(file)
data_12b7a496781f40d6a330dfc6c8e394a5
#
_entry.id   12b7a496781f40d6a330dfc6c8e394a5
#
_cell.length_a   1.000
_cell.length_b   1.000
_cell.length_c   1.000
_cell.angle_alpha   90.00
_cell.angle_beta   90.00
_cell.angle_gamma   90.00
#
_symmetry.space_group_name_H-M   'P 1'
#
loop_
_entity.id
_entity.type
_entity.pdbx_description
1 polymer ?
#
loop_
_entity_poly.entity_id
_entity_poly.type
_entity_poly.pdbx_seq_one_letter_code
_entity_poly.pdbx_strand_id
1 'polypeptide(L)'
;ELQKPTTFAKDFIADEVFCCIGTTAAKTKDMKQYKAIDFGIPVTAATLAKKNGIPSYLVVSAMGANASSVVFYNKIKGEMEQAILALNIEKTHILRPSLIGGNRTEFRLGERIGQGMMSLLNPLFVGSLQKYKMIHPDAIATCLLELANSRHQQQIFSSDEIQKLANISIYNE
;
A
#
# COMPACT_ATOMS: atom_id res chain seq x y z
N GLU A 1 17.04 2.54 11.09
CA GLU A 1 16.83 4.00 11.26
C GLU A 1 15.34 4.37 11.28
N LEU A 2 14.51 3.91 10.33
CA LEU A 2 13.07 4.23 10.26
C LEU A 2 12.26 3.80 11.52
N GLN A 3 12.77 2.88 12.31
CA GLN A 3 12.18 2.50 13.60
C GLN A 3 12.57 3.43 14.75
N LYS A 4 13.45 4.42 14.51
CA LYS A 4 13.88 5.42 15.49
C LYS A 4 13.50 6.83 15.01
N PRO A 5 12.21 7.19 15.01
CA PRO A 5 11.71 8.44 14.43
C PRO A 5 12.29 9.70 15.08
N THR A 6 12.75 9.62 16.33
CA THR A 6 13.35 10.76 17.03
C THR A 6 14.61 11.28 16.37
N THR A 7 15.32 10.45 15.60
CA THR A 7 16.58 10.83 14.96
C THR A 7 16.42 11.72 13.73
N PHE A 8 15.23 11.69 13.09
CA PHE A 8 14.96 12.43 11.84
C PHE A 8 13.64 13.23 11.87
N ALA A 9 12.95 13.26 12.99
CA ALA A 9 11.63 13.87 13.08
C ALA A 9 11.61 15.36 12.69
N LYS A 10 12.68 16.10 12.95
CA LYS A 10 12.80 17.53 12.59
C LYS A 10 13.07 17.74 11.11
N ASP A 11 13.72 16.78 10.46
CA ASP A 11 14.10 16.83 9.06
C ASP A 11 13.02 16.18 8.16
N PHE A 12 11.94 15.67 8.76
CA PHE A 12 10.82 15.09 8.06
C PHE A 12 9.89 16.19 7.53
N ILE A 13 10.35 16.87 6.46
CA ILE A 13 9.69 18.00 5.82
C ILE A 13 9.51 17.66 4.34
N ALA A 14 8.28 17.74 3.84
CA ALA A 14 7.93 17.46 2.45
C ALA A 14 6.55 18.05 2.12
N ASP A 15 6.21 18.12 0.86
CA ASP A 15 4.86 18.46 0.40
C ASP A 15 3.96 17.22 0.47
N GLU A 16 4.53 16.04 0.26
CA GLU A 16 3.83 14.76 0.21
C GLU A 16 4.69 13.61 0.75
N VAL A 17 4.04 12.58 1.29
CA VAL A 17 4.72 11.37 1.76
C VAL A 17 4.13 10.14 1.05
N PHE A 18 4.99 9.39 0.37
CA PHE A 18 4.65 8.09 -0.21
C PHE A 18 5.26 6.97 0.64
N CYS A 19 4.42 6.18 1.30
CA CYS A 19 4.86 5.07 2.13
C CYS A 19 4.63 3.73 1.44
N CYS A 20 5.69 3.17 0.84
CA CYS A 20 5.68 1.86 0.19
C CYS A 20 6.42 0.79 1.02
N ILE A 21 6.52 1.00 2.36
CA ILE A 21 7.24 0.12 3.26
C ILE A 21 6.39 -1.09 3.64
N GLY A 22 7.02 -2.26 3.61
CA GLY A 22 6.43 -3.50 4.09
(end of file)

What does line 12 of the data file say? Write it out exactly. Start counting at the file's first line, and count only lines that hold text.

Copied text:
_symmetry.space_group_name_H-M   'P 1'